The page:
I have always been thankful that the governing bodies
of golf on both sides of the Atlantic have resisted changes in the rules.
Throughout the years there have been plenty of suggestions for changes, but few
have been made. The one instance which I think was a real mistake was the
elimination of the stymie.
It has been appalling to me to find that there are
golfers of today who do not even know the meaning of "stymie." Twenty
years ago I should not have dreamed that it would ever be necessary to explain
that a stymie results, in match play, when one ball on the green interposes
some or all of its mass between the other ball and the hole. For a while, in
the U.S., the offending ball could only be removed if it was within six inches
of the hole, which was tantamount then to concession of the remaining putt; but
now a player may insist upon its removal from any distance if he "considers
that it might interfere with his play."
Two aspects of the stymie (under the rules in force at
the time I played) must be understood. If the balls lie so that the space
between them is less than six inches, the nearer one may be lifted. Thus, if a
player's first putt should leave his ball less than six inches from the hole,
he cannot be stymied. Also, within a radius of two feet, a competent player can
make, almost every time, any stymie that may be laid him. It is not likely,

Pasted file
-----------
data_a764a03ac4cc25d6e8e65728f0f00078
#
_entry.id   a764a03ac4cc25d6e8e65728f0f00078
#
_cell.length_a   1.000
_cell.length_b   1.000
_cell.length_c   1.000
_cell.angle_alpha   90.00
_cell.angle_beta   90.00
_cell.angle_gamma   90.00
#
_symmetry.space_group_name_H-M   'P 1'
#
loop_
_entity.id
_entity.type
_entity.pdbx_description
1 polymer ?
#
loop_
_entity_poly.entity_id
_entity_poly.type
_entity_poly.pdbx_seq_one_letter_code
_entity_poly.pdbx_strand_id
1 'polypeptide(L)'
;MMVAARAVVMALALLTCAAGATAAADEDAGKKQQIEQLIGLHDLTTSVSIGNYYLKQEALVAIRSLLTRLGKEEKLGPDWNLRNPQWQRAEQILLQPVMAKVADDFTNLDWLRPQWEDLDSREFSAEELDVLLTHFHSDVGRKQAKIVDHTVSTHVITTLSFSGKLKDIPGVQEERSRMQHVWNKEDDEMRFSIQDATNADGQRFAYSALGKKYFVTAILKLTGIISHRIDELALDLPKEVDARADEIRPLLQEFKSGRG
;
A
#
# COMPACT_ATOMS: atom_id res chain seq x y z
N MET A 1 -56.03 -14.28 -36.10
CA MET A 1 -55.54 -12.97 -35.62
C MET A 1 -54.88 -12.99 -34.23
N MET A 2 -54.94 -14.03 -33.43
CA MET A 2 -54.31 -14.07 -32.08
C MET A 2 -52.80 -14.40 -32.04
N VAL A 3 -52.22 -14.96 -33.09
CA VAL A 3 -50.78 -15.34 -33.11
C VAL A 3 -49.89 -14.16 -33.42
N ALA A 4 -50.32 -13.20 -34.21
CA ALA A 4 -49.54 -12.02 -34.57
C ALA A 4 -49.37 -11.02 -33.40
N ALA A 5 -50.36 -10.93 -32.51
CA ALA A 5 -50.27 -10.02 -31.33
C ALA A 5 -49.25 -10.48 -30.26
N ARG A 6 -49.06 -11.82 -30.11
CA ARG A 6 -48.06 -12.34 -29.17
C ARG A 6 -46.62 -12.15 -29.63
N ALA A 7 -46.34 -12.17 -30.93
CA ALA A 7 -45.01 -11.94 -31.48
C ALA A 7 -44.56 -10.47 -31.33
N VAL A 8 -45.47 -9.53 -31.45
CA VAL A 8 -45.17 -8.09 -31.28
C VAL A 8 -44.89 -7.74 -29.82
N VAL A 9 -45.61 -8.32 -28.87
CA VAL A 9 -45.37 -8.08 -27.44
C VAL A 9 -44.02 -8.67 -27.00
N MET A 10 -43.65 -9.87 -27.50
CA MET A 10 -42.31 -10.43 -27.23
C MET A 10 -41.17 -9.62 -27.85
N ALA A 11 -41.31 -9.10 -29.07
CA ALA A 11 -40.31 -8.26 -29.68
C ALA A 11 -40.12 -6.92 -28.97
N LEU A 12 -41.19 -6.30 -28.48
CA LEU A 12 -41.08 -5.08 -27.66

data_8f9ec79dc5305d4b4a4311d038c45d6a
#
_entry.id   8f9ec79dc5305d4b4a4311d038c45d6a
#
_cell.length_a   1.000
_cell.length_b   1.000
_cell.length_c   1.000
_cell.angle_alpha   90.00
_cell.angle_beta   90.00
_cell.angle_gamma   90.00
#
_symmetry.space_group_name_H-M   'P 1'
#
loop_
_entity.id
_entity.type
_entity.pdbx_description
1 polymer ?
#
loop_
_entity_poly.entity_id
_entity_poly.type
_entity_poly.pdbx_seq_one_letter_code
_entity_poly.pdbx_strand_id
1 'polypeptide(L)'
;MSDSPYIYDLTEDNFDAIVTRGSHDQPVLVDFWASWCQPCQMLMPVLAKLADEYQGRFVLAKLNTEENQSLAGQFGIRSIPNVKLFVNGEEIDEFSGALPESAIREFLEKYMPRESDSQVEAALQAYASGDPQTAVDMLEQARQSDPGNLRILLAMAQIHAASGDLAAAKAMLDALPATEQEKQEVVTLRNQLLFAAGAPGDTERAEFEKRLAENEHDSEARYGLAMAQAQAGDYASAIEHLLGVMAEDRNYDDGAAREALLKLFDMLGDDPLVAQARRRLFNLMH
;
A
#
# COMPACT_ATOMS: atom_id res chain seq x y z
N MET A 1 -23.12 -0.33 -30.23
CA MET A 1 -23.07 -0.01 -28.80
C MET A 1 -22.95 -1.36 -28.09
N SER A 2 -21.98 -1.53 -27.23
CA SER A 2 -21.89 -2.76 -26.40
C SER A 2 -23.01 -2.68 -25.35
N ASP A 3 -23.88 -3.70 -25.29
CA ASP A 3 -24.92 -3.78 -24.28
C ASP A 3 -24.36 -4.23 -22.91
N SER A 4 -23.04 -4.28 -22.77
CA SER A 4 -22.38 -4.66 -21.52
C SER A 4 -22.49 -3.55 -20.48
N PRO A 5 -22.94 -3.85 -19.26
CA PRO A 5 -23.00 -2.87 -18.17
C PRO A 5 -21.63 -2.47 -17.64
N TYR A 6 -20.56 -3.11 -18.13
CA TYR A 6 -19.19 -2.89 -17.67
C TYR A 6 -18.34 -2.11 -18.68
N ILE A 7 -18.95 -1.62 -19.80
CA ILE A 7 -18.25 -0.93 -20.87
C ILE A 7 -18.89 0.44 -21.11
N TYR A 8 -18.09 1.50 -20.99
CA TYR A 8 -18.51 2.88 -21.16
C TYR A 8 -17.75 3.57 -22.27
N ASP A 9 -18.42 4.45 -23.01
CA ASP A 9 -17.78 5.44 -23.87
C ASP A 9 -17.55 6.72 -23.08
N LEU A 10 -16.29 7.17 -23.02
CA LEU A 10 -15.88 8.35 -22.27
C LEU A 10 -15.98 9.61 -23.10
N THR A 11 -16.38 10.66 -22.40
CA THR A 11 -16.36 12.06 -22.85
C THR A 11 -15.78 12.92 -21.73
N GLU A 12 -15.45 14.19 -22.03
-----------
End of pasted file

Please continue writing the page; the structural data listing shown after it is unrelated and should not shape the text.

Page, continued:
therefore, that anyone will ever lose a hole by reason of a stymie unless he
has left himself in a vulnerable position.
It has been said that the stymie is unfair, that it
brings a factor of bad luck into the game. True, it can, but it is not typical.
One might say, for instance, that my win on the 19th hole at St. Andrews over
Cyril Tolley (see page 82) was a lucky win. This was a typical stymie
situation, but did luck play a part in it? I had played the hole better all the
way, after the tee shot. The question is: How much better must a man play a
hole in order to be entitled to win it?
With the stymie in the game, match-play golf becomes an
exciting duel in which the player must always be on guard against a sudden,
often demoralizing thrust. More than anything else, it points up the value of
always being closer to the hole on the shot to the green and after the first
putt. The player who can maintain the upper hand in play up to the hole rarely
suffers from a stymie.
In my observation, the stymie has more often been the
means of enforcing a decision in favor of the deserving player, rather than the
contrary. I think that today as in the past it merits a respected place in the
game. I know that a return to it would greatly enhance the interest, suspense
and excitement of match-play golf for player and spectator alike.